Even for a riotous Australian black comedy, this film packs in just a bit too much chaos. It's consistently smart and funny, with lively characters and especially witty dialog, but some of the sideroads never go anywhere. Still, there's so much terrific material in here that it's well worth a look for fans of the genre. And it's great to see Collette return home to reunite with her Muriel's Wedding director P.J. Hogan nearly 20 years after they launched their careers.
The story centres on suburban housewife Shirley (Gibney), who is obsessed with The Sound of Music and wishes her unruly family was more like the Von Trapps. But no, her husband (LaPaglia) is the town's philandering mayor, and their five daughters all think they're mentally ill. Then when Shirley herself ends up in a psych ward, Dad brings in the drifter Shaz (Collette) to watch the girls. She takes no prisoners, whipping them into shape while trying to give them some self-respect. She also shows them that the people society considers "normal" are probably crazier than they are. Meanwhile, eldest daughter Coral (Sullivan) gets a job at a shark exhibit run by a salty fisherman (Schreiber) who has a connection with Shaz.
Writer-director Hogan packs the film with rude references to The Sound of Music, from a pastiche pre-title sequence to Shaz's unconventional Maria-like approach to child-rearing (with heavy overtones of Mary Poppins). The film is colourful and sometimes too hyperactive, with Collette often going way over-the-top as the wildly unhinged Shaz, who also upends the life of their compulsive next-door neighbour (Fox). Much of this is simply too wacky for us to go along with, but other scenes are quietly insightful and very, very funny. Often at the same time.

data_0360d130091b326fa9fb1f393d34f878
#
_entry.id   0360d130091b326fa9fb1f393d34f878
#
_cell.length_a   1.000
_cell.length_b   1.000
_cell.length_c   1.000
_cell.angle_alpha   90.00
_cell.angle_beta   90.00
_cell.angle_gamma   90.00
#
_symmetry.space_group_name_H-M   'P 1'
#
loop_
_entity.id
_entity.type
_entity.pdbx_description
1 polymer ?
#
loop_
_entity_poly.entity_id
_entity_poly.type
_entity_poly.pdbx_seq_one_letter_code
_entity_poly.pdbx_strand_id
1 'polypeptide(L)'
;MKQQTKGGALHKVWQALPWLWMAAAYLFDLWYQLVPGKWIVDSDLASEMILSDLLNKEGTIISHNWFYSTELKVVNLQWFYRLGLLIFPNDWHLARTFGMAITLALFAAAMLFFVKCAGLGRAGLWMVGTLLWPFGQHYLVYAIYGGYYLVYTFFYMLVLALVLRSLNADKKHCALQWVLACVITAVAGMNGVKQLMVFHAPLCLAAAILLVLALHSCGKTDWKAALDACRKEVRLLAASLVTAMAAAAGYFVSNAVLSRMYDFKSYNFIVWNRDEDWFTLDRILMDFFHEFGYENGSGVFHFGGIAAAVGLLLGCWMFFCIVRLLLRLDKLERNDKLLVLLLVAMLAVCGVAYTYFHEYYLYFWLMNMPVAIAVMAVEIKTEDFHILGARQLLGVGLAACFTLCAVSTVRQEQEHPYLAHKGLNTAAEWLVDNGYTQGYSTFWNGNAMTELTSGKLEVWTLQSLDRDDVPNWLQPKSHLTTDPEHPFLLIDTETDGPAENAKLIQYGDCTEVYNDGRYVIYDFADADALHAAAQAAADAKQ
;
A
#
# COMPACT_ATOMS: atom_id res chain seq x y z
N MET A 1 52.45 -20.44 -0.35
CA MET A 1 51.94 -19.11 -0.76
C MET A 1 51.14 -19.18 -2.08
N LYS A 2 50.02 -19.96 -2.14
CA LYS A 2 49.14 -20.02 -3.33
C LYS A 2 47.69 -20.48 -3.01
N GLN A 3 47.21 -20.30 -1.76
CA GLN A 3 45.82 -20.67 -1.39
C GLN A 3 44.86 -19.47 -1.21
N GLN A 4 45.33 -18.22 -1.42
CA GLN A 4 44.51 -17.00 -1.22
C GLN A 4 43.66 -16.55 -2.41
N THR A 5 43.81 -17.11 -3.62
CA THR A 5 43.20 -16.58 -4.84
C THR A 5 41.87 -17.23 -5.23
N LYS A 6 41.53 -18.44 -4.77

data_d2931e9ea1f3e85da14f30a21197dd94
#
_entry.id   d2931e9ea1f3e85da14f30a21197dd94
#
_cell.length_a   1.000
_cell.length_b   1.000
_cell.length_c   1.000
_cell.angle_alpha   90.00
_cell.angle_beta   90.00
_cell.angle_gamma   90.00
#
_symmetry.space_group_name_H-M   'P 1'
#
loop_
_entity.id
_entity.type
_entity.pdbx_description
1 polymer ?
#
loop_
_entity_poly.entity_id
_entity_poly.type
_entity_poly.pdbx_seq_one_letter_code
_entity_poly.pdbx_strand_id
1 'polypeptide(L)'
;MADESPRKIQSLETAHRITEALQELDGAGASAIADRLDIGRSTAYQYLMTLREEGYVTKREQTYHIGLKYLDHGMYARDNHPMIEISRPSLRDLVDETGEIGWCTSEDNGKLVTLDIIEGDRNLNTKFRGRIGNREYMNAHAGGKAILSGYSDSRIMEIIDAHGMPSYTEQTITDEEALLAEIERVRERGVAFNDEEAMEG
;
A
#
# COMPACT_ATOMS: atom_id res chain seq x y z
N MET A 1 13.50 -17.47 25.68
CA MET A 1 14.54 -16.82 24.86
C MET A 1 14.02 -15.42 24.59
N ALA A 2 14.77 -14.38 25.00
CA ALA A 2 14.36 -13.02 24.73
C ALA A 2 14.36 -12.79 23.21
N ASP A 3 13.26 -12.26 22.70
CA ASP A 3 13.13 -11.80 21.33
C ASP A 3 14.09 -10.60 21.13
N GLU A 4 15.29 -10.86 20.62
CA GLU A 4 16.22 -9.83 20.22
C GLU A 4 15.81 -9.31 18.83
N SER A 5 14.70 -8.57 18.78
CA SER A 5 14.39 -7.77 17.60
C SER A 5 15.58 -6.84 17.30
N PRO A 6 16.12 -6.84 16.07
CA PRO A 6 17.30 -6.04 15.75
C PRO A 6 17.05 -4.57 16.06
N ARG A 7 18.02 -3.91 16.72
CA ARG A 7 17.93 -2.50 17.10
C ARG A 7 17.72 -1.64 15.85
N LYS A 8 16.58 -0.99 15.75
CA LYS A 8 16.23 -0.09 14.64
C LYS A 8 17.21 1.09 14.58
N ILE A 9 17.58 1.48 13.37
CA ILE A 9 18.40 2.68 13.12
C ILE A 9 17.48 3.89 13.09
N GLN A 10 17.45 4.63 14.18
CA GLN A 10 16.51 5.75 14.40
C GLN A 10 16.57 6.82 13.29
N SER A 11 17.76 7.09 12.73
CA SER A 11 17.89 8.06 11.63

Continue reading: Mental Review
Muriel's Wedding uses the songs of the Swedish supergroup as a clever link to the thoughts and feelings of Muriel, a young Australian woman obsessed with becoming married as soon as possible. Muriel (Toni Collette) lives with her go-nowhere family in the town of Porpoise Spit, where she spends most of her time in her room, listening to ABBA when her father isn't giving her grief.
Continue reading: Muriel's Wedding Review
In a plot that I can only describe as inspired-by-peyote, Kathy Bates decides to head to rural Britain for the funeral of a murdered pop star after hubby Dan Aykroyd abruptly dumps her. Dressed in sequins and seen mainly in Six Feet Under-like flashbacks/materializations, Jonathon Pryce plays the pop star. As it turns out, pop star is gay and has left his estate to his lover (Rupert Everett). Bates and Everett then take it upon themselves to hunt down the murderer. What follows includes both Barry Manilow and Sally Jessy Raphael.
Continue reading: Unconditional Love Review
Though Crowe would go on to command a higher paycheck, it's Weaving who seizes the plum role here as Martin, a blind man who takes pictures to crystallize the world around him so that others can later confirm his experiences. He meets Andy (Crowe), and the two strike up a friendship over a cat that Martin has inadvertently injured. Martin charges Andy with the task of viewing his photos, insisting that Andy must never lie to him. The paradox of Martin's strategy becomes immediately apparent. In order to receive the proof he craves, he must find someone he can trust.
Continue reading: Proof (1992) Review
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